The "Recovery" In One Chart: When Americans Can't Even Afford To Buy McDonalds For 9 Months In A RowSubmitted by Tyler Durden on 08/08/2014 07:14 -0500
There is endless propaganda... and then there are McDonalds sales.
For the last two decades Coach (COH) could do no wrong. Its aspirational handbags flew off the shelves at hefty prices, causing its sales to soar from $1.3 billion to $5.1 billion during the 10-years ending in fiscal 2013. Better still, its EPS soared by 6X, representing a 20% earnings growth rate over the same period. Greatest of all, its share price peaked at nearly $80 in 2012 after having opened the 21st century at $3 per share. Needless to say, the believers and speculators who got on board for the 27X gain in twelve years were fabulously rewarded, as was its founder and largest stockholder, Lew Frankfort, who became a billionaire along the way. So the capitalist dream is still working in America, right? Not exactly.
Has the next major economic downturn already started? The way that you would answer that question would probably depend on where you live. If you live in New York City, or the suburbs of Washington D.C., or you work for one of the big tech firms in the San Francisco area, you would probably respond to such a question by saying of course not. In those areas, the economy is doing great and prices for high end homes are still booming. But in most of the rest of the nation, evidence continues to mount that the next recession has already begun for the poor and the middle class.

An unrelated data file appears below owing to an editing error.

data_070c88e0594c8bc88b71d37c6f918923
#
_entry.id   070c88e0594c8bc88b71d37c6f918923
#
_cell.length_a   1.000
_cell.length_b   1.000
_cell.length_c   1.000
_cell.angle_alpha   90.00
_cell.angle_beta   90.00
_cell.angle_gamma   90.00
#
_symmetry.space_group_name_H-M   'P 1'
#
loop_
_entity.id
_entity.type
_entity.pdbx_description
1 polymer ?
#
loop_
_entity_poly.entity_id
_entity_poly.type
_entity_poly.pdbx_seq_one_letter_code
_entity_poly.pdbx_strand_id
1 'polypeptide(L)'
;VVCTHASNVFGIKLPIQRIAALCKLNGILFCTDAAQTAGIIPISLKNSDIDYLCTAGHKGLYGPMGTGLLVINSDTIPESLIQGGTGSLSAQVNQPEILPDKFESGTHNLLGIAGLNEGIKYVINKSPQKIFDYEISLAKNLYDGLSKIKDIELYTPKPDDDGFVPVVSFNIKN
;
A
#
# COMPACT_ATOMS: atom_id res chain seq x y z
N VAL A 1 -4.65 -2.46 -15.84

If clichés reflect overly common (if therefore unappreciated) wisdom, then we finally have a good explanation for why risk assets continue to rally. No, there are actually not “More buyers than sellers” – money flows are negative over the last month for both U.S. equity mutual funds and ETFs. And forget about investors “Downgrading on valuation” as stocks climb higher and higher; truth be told, that’s not even really a thing (unless you work on the sell side). Nope, this is a “Flight to quality”, “don’t fight the Fed”, “never short a dull market” environment with “easy comps” from a long rough winter. Want to call a top somewhere around here? Remember that “Markets discount events 6 months in the future.” A “Santa Claus rally” in June? That would fit the one cliché we know is actually the market’s True North: it will do exactly what hurts the most “Smart” investors. And that would be to rally further as the doomsayers double down and the timid cling to their bonds and cash.